Aged just 17, Esi found herself alone on the streets of Accra, Ghana’s capital. She had no money, nowhere to live and no food to eat. With little education and no roof over her head, Esi faced the harsh reality of living on the streets.
Despite steady economic growth, the wealth divide in Ghana is increasing. Esi was about to become one of 61,500 street children in Accra, facing a life of poverty, exclusion and exploitation…
Born in Bogoso, a small mining town in western Ghana, Esi had a happy upbringing. She lived with her parents and three brothers, and went to school. But a few years ago, her father passed away. With no money to continue going to school, she was sent to Accra to find work.
Many girls who find themselves on the streets in Accra work as “Kayaye” or head porters, carrying heavy loads and earning as little as 8p for a day’s work. Others engage in prostitution to try and survive. Alone and afraid on the streets, Esi had no idea what her future would hold.
Thankfully, she found out about our House of Refuge. The centre is a place for vulnerable young girls to get off the streets and learn a trade. Esi had a roof over her head and people who cared for her. She took a training course in sewing, telling us “now I know how to make clothes, it can change my life!” She is excited at the prospect of setting up her own business making and selling clothes
But Esi was lucky and, sadly, her story of living on the streets is all too familiar. Poverty drives vulnerable children and young people to Accra. But what awaits them is further poverty, danger and exploitation. While Esi has found safety, there are still over 35,000 girls on the streets of Ghana’s capital. Please donate today to change the lives of one of these girls.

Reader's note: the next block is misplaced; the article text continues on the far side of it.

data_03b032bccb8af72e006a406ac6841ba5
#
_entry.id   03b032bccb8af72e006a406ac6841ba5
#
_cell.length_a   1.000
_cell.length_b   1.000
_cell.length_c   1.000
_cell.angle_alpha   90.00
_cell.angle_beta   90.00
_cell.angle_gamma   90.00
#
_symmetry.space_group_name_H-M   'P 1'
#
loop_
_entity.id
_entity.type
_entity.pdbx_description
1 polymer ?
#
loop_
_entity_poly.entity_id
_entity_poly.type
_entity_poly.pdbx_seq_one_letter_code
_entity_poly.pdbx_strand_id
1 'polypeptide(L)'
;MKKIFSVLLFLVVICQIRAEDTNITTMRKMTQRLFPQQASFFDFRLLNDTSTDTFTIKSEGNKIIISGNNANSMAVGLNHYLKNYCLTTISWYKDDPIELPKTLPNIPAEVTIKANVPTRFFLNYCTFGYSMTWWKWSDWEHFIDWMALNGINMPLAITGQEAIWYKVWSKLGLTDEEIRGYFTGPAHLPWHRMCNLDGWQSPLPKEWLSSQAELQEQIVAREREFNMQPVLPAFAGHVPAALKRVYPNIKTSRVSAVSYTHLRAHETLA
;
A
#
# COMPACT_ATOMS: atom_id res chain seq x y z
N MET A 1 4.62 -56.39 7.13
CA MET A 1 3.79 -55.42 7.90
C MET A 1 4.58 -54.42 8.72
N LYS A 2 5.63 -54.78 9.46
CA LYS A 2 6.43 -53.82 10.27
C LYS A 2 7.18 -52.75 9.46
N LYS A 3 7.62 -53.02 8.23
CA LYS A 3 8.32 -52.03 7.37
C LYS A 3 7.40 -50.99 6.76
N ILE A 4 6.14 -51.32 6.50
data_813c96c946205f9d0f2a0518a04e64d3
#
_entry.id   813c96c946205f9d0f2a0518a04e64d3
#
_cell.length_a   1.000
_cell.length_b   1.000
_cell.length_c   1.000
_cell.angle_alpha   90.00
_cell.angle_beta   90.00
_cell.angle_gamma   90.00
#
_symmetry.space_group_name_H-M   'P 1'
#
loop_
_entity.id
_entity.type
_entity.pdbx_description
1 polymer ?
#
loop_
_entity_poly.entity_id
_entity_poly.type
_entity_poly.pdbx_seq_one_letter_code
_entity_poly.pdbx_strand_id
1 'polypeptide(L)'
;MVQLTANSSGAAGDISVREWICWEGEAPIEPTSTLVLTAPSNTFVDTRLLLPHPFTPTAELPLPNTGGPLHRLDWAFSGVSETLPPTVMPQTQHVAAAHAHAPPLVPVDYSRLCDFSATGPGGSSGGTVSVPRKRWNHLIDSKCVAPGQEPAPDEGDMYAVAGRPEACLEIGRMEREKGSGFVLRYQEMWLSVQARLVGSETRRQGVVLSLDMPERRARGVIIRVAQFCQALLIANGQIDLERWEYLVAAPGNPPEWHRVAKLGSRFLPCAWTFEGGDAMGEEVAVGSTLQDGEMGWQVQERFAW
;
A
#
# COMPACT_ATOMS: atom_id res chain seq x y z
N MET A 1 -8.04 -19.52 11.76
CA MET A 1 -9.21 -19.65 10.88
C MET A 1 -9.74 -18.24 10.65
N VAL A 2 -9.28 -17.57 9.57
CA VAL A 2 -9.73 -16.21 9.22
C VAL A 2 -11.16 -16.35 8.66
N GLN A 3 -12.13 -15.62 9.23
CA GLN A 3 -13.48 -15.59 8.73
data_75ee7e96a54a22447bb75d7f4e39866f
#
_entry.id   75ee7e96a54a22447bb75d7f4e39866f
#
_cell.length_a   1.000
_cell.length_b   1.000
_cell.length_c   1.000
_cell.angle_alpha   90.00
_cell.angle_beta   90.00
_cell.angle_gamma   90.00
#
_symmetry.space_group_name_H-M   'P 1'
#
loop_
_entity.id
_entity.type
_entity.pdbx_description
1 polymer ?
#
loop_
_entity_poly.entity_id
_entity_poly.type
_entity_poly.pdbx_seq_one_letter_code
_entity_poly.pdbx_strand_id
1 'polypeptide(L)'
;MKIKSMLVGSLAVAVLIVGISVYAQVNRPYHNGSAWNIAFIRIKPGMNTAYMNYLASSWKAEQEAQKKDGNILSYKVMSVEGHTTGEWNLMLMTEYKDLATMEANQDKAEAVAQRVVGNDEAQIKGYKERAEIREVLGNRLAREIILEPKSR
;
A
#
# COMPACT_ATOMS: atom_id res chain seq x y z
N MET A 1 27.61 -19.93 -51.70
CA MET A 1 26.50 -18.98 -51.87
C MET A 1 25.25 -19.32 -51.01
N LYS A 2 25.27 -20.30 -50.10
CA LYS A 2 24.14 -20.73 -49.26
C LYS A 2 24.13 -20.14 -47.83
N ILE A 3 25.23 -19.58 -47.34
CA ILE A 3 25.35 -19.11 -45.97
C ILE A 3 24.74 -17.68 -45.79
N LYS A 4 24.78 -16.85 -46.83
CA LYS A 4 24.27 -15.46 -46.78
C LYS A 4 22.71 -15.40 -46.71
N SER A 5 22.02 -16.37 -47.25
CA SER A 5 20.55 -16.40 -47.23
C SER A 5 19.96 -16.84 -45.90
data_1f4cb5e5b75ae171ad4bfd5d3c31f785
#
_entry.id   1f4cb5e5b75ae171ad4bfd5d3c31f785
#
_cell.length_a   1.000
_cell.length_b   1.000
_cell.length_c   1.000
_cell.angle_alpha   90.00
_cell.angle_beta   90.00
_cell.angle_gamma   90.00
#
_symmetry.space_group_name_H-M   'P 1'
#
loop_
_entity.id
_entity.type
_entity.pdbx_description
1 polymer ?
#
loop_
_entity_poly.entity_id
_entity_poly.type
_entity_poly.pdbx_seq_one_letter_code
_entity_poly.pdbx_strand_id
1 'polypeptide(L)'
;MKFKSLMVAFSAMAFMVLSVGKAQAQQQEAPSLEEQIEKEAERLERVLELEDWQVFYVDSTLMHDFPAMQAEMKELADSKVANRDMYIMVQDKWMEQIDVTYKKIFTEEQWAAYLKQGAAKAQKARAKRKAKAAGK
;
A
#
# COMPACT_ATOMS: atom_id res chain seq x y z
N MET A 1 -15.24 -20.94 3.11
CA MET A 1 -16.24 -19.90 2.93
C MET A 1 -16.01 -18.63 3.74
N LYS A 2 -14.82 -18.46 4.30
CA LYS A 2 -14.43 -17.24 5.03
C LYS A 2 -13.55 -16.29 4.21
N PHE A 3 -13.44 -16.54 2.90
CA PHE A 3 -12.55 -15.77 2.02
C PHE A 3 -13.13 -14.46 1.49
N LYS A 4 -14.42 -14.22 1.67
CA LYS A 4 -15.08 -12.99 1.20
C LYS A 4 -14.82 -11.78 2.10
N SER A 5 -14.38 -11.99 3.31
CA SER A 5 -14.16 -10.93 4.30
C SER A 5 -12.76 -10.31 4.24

While street children have the same rights as every other child, in practice, basic services like healthcare or education are denied to them due to obstacles such as not having any identification documents, not having a permanent address, or not being accompanied by an adult or a guardian.
Today, on the International Day for Street Children, we’re joining the call for equality for street children. These young people are often seen as a burden to society – not as children deprived of their basic human needs and needing protection and care. Street children deserve to be safe, get an education and the opportunity to live a healthy, productive and happy life.
Will you help children and young girls like Esi gain the rights they deserve? Take action now!